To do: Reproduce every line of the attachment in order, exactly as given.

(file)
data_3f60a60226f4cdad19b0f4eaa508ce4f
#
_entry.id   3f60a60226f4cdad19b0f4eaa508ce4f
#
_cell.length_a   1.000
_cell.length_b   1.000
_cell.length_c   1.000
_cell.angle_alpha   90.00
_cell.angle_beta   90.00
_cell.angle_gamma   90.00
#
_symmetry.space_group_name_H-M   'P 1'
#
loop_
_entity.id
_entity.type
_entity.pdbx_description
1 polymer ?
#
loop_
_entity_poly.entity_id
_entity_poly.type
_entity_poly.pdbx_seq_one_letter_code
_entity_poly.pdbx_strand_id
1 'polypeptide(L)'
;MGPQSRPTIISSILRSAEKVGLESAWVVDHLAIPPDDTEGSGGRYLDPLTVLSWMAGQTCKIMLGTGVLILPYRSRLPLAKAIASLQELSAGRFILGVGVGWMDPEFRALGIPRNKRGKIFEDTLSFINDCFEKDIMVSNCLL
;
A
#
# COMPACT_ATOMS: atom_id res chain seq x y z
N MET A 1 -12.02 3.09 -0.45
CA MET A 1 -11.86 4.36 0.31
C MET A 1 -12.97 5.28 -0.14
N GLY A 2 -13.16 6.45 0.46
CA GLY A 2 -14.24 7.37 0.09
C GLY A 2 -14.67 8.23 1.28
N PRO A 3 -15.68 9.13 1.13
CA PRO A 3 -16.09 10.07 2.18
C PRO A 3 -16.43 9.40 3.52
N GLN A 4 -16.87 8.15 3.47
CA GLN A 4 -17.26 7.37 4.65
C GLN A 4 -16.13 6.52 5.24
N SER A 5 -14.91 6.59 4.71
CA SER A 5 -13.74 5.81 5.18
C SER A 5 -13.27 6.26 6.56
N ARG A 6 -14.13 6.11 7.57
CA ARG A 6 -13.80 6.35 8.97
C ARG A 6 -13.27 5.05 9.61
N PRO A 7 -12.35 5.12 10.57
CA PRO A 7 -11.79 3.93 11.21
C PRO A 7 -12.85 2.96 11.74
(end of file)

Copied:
data_3f60a60226f4cdad19b0f4eaa508ce4f
#
_entry.id   3f60a60226f4cdad19b0f4eaa508ce4f
#
_cell.length_a   1.000
_cell.length_b   1.000
_cell.length_c   1.000
_cell.angle_alpha   90.00
_cell.angle_beta   90.00
_cell.angle_gamma   90.00
#
_symmetry.space_group_name_H-M   'P 1'
#
loop_
_entity.id
_entity.type
_entity.pdbx_description
1 polymer ?
#
loop_
_entity_poly.entity_id
_entity_poly.type
_entity_poly.pdbx_seq_one_letter_code
_entity_poly.pdbx_strand_id
1 'polypeptide(L)'
;MGPQSRPTIISSILRSAEKVGLESAWVVDHLAIPPDDTEGSGGRYLDPLTVLSWMAGQTCKIMLGTGVLILPYRSRLPLAKAIASLQELSAGRFILGVGVGWMDPEFRALGIPRNKRGKIFEDTLSFINDCFEKDIMVSNCLL
;
A
#
# COMPACT_ATOMS: atom_id res chain seq x y z
N MET A 1 -12.02 3.09 -0.45
CA MET A 1 -11.86 4.36 0.31
C MET A 1 -12.97 5.28 -0.14
N GLY A 2 -13.16 6.45 0.46
CA GLY A 2 -14.24 7.37 0.09
C GLY A 2 -14.67 8.23 1.28
N PRO A 3 -15.68 9.13 1.13
CA PRO A 3 -16.09 10.07 2.18
C PRO A 3 -16.43 9.40 3.52
N GLN A 4 -16.87 8.15 3.47
CA GLN A 4 -17.26 7.37 4.65
C GLN A 4 -16.13 6.52 5.24
N SER A 5 -14.91 6.59 4.71
CA SER A 5 -13.74 5.81 5.18
C SER A 5 -13.27 6.26 6.56
N ARG A 6 -14.13 6.11 7.57
CA ARG A 6 -13.80 6.35 8.97
C ARG A 6 -13.27 5.05 9.61
N PRO A 7 -12.35 5.12 10.57
CA PRO A 7 -11.79 3.93 11.21
C PRO A 7 -12.85 2.96 11.74